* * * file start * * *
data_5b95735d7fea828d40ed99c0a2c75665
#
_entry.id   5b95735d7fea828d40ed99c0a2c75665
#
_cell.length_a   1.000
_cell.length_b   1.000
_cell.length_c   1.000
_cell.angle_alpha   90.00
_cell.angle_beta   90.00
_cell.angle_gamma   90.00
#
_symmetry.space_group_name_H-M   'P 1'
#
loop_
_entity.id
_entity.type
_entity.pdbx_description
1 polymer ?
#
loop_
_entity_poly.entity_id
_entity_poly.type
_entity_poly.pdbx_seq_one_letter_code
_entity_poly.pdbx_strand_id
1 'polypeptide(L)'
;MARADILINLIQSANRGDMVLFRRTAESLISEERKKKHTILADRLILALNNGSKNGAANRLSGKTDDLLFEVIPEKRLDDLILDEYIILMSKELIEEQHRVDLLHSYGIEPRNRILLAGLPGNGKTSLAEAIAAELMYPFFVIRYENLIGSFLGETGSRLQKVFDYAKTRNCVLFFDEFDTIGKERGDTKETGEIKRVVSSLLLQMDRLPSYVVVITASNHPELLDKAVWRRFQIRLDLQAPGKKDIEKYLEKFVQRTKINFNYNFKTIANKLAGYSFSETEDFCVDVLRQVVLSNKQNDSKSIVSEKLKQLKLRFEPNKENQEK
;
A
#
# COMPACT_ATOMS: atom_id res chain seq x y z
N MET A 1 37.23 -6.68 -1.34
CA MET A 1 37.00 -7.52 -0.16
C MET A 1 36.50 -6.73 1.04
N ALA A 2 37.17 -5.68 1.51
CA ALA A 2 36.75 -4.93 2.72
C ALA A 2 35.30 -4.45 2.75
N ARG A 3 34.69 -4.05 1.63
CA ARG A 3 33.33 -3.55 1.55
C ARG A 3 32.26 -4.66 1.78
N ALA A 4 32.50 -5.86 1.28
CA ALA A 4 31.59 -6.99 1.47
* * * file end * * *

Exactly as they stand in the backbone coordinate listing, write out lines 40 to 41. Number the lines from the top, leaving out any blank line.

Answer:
N ALA A 4 32.50 -5.86 1.28
CA ALA A 4 31.59 -6.99 1.47